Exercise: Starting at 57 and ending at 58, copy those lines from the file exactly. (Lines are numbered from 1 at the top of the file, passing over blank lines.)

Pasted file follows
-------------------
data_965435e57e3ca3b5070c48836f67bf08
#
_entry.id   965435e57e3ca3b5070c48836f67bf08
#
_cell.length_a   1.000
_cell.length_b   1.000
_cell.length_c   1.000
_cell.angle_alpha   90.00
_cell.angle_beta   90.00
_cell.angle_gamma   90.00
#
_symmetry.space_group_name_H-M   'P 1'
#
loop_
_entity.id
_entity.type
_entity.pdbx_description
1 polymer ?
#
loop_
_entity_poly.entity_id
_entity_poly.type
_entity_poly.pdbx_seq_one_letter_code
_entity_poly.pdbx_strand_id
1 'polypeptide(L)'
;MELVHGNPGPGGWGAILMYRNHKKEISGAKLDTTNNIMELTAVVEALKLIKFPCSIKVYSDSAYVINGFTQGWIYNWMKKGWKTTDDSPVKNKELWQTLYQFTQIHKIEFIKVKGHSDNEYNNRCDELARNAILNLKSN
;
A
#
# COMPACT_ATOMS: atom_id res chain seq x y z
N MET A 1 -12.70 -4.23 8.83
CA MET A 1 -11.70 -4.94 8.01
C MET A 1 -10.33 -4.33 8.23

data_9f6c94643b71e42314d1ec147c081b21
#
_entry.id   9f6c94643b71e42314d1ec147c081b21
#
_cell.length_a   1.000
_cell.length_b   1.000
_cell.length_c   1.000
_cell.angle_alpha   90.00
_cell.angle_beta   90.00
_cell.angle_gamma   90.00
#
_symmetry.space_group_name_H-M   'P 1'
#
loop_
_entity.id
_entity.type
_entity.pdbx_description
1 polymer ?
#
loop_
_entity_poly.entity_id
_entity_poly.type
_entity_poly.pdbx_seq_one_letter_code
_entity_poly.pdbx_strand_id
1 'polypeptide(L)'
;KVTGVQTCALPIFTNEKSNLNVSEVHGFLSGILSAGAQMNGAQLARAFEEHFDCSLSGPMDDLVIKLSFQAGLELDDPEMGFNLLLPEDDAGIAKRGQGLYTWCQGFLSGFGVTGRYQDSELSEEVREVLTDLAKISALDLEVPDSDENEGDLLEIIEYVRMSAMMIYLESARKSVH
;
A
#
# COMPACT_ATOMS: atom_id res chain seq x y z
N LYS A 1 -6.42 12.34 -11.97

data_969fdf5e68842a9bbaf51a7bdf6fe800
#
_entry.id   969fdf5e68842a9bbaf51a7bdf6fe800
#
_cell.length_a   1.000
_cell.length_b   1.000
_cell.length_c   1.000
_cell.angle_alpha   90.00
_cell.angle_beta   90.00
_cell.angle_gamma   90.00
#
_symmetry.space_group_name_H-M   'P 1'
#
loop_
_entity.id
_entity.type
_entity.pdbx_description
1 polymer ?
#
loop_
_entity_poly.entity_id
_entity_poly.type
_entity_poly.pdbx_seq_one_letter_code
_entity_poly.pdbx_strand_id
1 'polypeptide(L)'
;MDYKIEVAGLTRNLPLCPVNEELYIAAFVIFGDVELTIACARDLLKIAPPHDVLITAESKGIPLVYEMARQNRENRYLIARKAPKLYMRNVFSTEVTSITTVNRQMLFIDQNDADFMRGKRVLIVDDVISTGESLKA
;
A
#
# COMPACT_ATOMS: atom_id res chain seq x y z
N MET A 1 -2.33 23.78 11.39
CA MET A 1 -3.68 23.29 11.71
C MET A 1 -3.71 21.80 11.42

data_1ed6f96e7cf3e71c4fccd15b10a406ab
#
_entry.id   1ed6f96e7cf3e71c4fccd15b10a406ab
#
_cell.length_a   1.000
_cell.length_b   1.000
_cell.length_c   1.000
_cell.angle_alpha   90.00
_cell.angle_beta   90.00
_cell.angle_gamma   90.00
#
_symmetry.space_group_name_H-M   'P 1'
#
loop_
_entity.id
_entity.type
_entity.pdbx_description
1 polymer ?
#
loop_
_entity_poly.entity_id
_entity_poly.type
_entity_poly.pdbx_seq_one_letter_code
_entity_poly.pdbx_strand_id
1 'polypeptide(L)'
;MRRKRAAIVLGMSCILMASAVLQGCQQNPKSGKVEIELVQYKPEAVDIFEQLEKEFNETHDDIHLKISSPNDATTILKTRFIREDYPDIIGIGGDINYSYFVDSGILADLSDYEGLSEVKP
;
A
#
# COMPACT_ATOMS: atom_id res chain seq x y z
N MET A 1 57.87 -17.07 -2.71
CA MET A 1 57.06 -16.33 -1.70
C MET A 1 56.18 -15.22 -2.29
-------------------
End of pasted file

_entity_poly.pdbx_strand_id
1 'polypeptide(L)'